YONKERS, NY -- Nearly 600 children who had to evacuate from their school last Monday went back to class on Thursday at alternative schools. It was the best solution that the school district said it could find while it cleans up the black mold outbreak that forced the evacuation. Still, however, the backup plan was not without problems, and a return date to the evacuated school is elusive.
The evacuated school is P.S. 15, in the northern part of this Westchester County city. Its 576 students have now been sent to two other schools. Pre-K through fourth graders are at Robert C. Dodson Elementary.
On Thursday, third grader Ava Telyczka, said that the alternative school was good for her because, at least, she was in a classroom.
"Some kids were in the gym," she told PIX11 News.
She and her mother pointed out that the Dodson School was not equipped to handle the 300 or so additional students.
"It wasn't a classroom," her mother, Kathy Telyczka, said about where daughter spent the day. "It was the band room."
"It's just stressful," said another parent, Jennifer Gomez, whose son Alexander is in kindergarten.
That stress could have been avoided, some parents said.
"We kind of knew about the black mold before school ended last year," said Ms. Telyczka.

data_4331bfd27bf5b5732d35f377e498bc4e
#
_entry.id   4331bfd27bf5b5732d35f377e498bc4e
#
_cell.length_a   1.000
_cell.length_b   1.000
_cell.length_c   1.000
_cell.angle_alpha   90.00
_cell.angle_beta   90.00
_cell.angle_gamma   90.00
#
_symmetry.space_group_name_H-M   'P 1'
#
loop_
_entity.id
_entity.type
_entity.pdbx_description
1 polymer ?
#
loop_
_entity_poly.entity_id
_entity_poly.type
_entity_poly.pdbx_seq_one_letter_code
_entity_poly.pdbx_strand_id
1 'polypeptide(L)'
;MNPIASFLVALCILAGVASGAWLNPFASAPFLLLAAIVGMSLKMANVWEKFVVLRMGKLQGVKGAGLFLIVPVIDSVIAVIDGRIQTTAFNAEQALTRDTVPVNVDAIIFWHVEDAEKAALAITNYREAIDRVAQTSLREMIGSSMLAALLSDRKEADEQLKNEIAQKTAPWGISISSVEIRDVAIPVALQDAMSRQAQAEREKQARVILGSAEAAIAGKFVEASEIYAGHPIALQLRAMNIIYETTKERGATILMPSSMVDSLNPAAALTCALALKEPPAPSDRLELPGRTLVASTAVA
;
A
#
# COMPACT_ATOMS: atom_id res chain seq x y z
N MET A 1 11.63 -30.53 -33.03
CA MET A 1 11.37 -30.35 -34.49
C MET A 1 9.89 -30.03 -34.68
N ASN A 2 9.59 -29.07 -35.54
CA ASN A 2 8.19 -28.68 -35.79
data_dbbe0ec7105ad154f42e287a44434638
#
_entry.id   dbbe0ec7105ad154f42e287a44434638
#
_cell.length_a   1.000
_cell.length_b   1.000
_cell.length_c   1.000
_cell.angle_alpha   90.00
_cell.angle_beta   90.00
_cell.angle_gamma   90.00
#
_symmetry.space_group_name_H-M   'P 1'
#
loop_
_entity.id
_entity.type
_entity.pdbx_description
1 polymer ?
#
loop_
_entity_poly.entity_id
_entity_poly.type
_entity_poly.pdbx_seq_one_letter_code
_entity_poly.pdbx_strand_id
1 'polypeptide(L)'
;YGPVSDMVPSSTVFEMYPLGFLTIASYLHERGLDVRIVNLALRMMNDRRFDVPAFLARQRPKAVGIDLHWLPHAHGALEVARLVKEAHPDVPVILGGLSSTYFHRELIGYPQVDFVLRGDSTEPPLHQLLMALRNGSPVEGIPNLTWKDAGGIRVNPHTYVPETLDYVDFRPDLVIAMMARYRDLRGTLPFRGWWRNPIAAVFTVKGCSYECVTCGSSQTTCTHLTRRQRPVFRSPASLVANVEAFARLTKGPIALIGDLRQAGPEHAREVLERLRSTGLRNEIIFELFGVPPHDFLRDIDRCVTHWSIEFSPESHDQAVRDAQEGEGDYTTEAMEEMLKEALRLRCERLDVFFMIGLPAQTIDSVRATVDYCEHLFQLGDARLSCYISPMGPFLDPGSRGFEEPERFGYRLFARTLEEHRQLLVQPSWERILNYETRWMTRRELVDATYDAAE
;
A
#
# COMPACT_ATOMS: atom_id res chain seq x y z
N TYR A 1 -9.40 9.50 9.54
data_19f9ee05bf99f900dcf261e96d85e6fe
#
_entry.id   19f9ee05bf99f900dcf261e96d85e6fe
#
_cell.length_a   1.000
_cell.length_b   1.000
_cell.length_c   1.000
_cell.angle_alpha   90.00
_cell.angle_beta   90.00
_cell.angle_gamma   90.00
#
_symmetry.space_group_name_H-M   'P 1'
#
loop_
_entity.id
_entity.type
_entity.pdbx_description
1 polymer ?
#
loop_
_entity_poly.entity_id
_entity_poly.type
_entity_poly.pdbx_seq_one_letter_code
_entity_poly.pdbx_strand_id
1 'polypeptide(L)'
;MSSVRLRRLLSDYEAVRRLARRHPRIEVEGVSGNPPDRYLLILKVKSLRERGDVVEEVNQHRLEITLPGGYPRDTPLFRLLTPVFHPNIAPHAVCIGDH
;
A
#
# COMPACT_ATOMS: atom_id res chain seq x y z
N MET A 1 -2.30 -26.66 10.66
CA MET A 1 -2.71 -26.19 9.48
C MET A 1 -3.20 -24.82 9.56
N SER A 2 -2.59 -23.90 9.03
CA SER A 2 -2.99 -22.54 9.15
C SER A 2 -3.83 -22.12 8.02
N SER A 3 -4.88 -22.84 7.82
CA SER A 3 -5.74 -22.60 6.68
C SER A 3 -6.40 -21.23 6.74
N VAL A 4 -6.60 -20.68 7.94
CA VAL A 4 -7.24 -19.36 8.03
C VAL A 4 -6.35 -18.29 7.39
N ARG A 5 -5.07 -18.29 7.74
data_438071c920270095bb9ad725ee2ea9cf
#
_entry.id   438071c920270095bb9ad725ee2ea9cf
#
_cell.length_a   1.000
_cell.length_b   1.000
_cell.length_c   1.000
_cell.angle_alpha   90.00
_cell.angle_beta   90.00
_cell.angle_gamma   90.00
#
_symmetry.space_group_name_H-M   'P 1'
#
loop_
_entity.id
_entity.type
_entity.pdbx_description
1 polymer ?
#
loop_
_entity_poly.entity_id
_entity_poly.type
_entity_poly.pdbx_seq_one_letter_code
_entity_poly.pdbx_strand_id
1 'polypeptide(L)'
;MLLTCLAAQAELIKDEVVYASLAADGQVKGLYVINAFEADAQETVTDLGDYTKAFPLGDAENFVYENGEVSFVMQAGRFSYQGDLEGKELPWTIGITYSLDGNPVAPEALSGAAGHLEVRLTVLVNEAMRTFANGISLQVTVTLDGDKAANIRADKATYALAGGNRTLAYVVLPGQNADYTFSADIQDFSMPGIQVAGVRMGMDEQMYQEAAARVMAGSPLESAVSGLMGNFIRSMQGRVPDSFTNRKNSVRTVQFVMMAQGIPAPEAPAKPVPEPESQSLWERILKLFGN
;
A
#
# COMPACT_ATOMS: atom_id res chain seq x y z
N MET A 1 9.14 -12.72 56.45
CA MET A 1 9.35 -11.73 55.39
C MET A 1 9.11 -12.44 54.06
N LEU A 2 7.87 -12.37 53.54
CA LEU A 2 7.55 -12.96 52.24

She and other parents criticized the school administration, as well as the school district, for not looking into the problem sooner.
Meanwhile, the fifth through eighth grade students at P.S. 15 were sent to St. Bartholomew's School, on Saw Mill River Road. It's a decommissioned Catholic school that the district is renting temporarily.
It provided an alternative favored by some parents, who'd been concerned with the district's original plan to send P.S. 15's older students to Roosevelt High School.
Still, St. Bartholomew had problems, as some parents and students pointed out.
"Today, all we did was color," said fifth grader Julia Sadowski, adding that her class also did a creative writing exercise.
The reason for a lack of any other academic work, she said, was that so many of the students' supplies are still at their home school. She and her mother told PIX11 News that textbooks were in short supply, among other resources.
"We had nothing to do," Sadowski said.
In response to complaints, the schools superintendent, Edwin Quezada, said that he was sympathetic.
"I feel for our parents, I feel for our students, I feel for our teachers," he said. "This is a difficult experience."
As for reopening P.S. 15, he said that remediation efforts are well under way, and could result in students returning before the end of next week, in a best case scenario.
"If the roof needs to be replaced, we need the engineers and consultants to give us the best estimates" as to when the school can reopen," Quezada said.
Parents told PIX11 News that they were hoping for the best, but were well aware of a worst-case scenario for which they were also preparing.
"We were told it could be at least three months," Ms. Telyczka said.